. The trial judge stated that at a time where there was a “well publicised shortage of judges and a backlog in the courts' system, it is even more important that costs orders encourage such efficiency by ensuring that scarce court resources are only used when necessary… Where this is not the case, there are likely to be negative costs consequences for the parties”. He said it was only due to a recent change in legislation, i.e. s.169(1) of the 2015 Act, that the court was “obliged to ask, in every application for costs by a party that has been entirely successful, have the parties conducted the case in the most cost-effective way possible?”. He said the existence of this obligation was clear from the wording of s. 169(1) (“shall have regard”) and the decisions in Chubb v The Health Insurance Authority [2020] IECA 183, and Somers v Kennedy [2022] IEHC 78 (Butler J). He also referred to Ryanair v An Taoiseach [2020] IEHC 673 (Simons J). He said that s. 169 provided “a powerful financial incentive for litigants to be as efficient as possible with the use of court time” and that it had “the potential to lead to a significant change in the attitude of litigants and their lawyers regarding how they resolve disputes and a significant saving to court resources, in the public interest” (para 4). He said that “it is no longer sufficient for [the winning party] to have been entirely successful in litigation. The party must also have conducted her case in the most cost-effective manner possible, failing which she is unlikely to get her full costs” (para 8). He said the wording of s. 169(1) meant that a court “must consider in every costs application (…) whether (…) the winning party conducted the case in a manner which justifies a lesser award” (para 25).


. The trial judge referred to mediation as the most obvious way that parties might resolve their dispute in the most cost-effective manner possible, citing Mascarenhas v Karim [2022] IECA 48 (failure by party to accept an invitation to mediation led to significant difference in costs which would otherwise have received), although he noted that no mediation issue arose in the present case.


. In his judgment, the trial judge also referred to Byrne v Revenue Commissioners (No. 2) [2021] IEHC 415. In that case, the Revenue Commissioners were awarded 60% of their costs even though they had been successful in the overall litigation because they had unsuccessfully raised issues which took up 20% of court time.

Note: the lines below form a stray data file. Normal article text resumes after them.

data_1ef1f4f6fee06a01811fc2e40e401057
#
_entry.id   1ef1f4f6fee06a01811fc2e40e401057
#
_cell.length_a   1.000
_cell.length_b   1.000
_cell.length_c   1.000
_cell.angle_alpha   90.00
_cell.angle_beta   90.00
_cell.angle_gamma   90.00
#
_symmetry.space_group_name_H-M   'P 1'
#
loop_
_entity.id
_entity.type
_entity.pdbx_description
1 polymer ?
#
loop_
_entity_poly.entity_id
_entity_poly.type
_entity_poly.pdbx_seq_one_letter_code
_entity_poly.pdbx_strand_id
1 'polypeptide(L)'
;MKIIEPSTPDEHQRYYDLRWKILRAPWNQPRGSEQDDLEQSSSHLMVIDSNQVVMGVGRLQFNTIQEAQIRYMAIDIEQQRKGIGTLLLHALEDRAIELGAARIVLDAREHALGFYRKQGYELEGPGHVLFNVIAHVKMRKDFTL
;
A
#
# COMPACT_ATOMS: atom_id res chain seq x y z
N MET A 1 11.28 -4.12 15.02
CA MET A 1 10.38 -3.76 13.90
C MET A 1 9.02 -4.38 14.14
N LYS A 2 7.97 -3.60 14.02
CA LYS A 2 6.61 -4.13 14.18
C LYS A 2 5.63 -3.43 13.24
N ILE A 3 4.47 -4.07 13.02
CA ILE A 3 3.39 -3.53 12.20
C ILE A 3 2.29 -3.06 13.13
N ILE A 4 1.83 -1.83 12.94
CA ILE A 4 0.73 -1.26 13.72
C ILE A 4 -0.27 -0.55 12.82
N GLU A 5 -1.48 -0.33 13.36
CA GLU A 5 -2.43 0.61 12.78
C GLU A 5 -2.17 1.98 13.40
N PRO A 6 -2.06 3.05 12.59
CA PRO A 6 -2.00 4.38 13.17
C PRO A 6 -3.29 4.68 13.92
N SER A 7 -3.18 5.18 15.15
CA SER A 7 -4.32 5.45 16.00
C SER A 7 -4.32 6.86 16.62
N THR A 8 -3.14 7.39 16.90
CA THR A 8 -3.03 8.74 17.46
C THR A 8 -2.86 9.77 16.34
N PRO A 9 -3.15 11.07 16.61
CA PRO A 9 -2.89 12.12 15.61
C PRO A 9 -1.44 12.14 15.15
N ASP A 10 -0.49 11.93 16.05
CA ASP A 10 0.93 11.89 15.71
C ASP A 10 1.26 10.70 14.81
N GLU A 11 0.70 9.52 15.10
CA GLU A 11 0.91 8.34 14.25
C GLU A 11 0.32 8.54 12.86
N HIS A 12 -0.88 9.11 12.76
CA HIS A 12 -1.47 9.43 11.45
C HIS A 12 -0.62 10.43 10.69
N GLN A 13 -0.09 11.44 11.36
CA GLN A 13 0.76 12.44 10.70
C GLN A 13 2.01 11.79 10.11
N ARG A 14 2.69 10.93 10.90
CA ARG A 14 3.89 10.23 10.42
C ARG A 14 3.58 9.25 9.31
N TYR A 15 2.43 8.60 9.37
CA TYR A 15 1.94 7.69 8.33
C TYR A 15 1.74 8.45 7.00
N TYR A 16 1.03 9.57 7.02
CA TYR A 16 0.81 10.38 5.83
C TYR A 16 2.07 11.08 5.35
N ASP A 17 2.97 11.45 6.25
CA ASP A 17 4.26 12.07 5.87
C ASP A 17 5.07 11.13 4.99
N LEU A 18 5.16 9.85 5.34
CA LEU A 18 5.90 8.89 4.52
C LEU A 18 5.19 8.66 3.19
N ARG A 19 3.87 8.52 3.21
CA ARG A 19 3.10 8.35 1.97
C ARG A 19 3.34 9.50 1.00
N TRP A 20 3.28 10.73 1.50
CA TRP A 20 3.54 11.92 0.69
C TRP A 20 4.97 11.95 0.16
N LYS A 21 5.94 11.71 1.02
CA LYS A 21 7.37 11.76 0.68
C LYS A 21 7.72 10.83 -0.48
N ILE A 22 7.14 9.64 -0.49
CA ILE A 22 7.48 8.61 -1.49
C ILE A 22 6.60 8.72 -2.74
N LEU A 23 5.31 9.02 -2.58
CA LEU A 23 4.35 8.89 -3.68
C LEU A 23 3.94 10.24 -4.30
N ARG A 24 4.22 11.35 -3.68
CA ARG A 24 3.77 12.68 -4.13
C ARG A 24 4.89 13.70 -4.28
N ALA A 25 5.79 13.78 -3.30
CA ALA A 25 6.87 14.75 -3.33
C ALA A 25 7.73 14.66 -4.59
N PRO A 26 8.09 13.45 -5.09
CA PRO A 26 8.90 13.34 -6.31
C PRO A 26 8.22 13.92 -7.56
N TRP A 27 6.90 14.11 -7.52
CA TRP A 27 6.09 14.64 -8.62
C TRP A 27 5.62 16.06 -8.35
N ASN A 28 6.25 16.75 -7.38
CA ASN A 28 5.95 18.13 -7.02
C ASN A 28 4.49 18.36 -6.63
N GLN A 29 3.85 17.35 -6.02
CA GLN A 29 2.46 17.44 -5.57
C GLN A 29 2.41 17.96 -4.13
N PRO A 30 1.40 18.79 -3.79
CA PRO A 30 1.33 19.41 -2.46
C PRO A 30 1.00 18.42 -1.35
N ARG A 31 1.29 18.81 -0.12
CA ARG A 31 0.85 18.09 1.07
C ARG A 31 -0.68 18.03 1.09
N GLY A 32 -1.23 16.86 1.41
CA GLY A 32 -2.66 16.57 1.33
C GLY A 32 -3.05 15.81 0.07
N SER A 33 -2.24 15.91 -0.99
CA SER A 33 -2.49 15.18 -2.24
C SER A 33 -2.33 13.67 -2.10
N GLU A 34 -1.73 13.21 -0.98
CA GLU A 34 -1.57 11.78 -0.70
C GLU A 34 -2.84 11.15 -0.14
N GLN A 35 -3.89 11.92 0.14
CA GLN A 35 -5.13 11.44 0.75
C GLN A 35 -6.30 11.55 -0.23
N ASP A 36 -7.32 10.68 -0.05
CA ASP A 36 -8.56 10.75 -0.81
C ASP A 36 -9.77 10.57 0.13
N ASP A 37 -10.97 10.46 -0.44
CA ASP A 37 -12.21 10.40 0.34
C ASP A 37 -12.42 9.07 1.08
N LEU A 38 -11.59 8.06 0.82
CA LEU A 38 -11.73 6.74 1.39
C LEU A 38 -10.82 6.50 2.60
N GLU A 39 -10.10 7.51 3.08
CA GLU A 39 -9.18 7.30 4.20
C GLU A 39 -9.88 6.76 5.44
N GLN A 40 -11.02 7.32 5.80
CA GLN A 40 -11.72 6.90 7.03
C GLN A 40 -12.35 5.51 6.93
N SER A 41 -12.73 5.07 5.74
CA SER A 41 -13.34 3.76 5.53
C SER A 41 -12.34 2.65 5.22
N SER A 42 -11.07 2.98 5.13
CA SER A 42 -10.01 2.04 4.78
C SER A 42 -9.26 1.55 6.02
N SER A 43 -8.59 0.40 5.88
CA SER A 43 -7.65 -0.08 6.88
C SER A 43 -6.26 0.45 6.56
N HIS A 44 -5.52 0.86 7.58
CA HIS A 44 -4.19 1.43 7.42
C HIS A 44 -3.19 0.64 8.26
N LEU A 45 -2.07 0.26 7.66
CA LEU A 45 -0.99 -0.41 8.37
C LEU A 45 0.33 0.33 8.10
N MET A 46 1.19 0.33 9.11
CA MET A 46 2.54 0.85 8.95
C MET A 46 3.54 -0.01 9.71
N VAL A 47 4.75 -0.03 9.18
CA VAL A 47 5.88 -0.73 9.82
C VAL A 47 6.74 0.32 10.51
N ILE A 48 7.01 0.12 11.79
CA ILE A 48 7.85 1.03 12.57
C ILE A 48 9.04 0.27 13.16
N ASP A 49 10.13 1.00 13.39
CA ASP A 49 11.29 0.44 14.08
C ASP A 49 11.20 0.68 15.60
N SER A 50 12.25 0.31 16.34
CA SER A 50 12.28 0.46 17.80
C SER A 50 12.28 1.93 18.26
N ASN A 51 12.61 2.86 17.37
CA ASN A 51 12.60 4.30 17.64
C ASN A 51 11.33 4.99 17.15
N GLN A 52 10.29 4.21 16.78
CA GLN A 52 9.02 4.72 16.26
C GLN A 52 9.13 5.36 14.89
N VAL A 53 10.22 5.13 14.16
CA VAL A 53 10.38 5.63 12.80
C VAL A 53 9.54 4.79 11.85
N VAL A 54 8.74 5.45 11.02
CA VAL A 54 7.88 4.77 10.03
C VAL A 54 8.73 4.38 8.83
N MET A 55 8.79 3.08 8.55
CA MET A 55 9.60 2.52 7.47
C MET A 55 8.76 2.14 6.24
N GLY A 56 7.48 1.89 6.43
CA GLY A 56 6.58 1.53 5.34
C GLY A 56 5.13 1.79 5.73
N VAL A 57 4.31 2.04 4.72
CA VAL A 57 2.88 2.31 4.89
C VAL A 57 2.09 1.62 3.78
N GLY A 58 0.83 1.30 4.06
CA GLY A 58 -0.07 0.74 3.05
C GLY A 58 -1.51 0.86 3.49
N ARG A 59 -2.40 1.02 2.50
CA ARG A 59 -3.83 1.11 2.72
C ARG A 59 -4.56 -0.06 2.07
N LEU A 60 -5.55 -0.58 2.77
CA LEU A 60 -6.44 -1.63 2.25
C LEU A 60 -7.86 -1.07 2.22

. While the trial judge noted the Minister's argument that O. 84A was clearly permissive in nature (“ may apply to the Court”), he said that the key point was not whether the procedure was optional. Rather, the key point, in light of the new costs regime, “is that the court must ask whether the winning litigant had other options in relation to the litigation it pursued”. If so, the next key question is “whether it chose the most cost-effective option”.


. The trial judge rejected the argument that this amounted to penalising a winning litigant and referred to the “public interest in seeking to preserve court resources”, citing a dictum of McMenamin J in Tracey t/a Engineering Design and Management v Burton [2016] IESC 16, para 45. He stated: “Since the effective use of court resources is a matter of public interest, it follows that from the objective perspective of a court, incentivising litigants to adopt the most cost-effective approach to resolving their litigation is a matter of considerable public interest”. He referred to various other dicta regarding the efficient use of court time.


. At para 43 of the judgment, the trial judge said that it was “important to point out at this juncture that there is no criticism by this Court of the fact that the Minister chose not to raise the eligibility issue as a preliminary matter”. This is a comment upon which emphasis is placed by the Minister in this appeal, in her argument that there was an express finding that there was no “litigation misconduct”.


. The trial judge said however that how a litigant chooses to run her case has implications for the other parties to the litigation who may have to pay those costs. He cited from Fyffes plc v DCC plc [2006] IEHC 32 that “the defendants were entitled to raise any issue they thought fit in the proceedings” but their decision to do so “should not be devoid of consequences”.


. The trial judge viewed it as useful to look at the facts in Somers in answering the question of whether the State should have brought a preliminary application. He then said, with reference to the present facts, that the State had a clear choice between bringing a motion on eligibility under O. 84A r. 6(2) or allowing the matter to proceed to hearing on the eligibility issue (circa 20% of the hearing time) at the same time as the substantive claims (circa 80% of the hearing time). He referred to Gold v Patman & Fotheringham [1958] 2 ALL ER 497 where Romer L.J. said that “all of this could have been determined by a...